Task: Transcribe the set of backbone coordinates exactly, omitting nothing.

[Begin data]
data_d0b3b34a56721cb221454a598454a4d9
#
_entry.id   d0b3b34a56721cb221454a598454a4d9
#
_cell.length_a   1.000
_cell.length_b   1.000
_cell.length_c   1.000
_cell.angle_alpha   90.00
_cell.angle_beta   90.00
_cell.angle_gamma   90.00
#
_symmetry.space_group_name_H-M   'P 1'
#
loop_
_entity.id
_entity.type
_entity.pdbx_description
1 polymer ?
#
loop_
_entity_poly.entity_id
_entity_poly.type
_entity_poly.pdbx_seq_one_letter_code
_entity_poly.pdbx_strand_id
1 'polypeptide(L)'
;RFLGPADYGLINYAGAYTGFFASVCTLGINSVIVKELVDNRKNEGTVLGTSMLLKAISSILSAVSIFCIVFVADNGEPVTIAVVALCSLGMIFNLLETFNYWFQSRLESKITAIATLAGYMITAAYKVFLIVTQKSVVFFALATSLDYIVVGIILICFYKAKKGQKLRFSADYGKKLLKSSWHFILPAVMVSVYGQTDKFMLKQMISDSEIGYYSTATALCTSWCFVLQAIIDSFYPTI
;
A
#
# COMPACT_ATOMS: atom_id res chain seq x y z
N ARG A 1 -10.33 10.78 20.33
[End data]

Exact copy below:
data_d0b3b34a56721cb221454a598454a4d9
#
_entry.id   d0b3b34a56721cb221454a598454a4d9
#
_cell.length_a   1.000
_cell.length_b   1.000
_cell.length_c   1.000
_cell.angle_alpha   90.00
_cell.angle_beta   90.00
_cell.angle_gamma   90.00
#
_symmetry.space_group_name_H-M   'P 1'
#
loop_
_entity.id
_entity.type
_entity.pdbx_description
1 polymer ?
#
loop_
_entity_poly.entity_id
_entity_poly.type
_entity_poly.pdbx_seq_one_letter_code
_entity_poly.pdbx_strand_id
1 'polypeptide(L)'
;RFLGPADYGLINYAGAYTGFFASVCTLGINSVIVKELVDNRKNEGTVLGTSMLLKAISSILSAVSIFCIVFVADNGEPVTIAVVALCSLGMIFNLLETFNYWFQSRLESKITAIATLAGYMITAAYKVFLIVTQKSVVFFALATSLDYIVVGIILICFYKAKKGQKLRFSADYGKKLLKSSWHFILPAVMVSVYGQTDKFMLKQMISDSEIGYYSTATALCTSWCFVLQAIIDSFYPTI
;
A
#
# COMPACT_ATOMS: atom_id res chain seq x y z
N ARG A 1 -10.33 10.78 20.33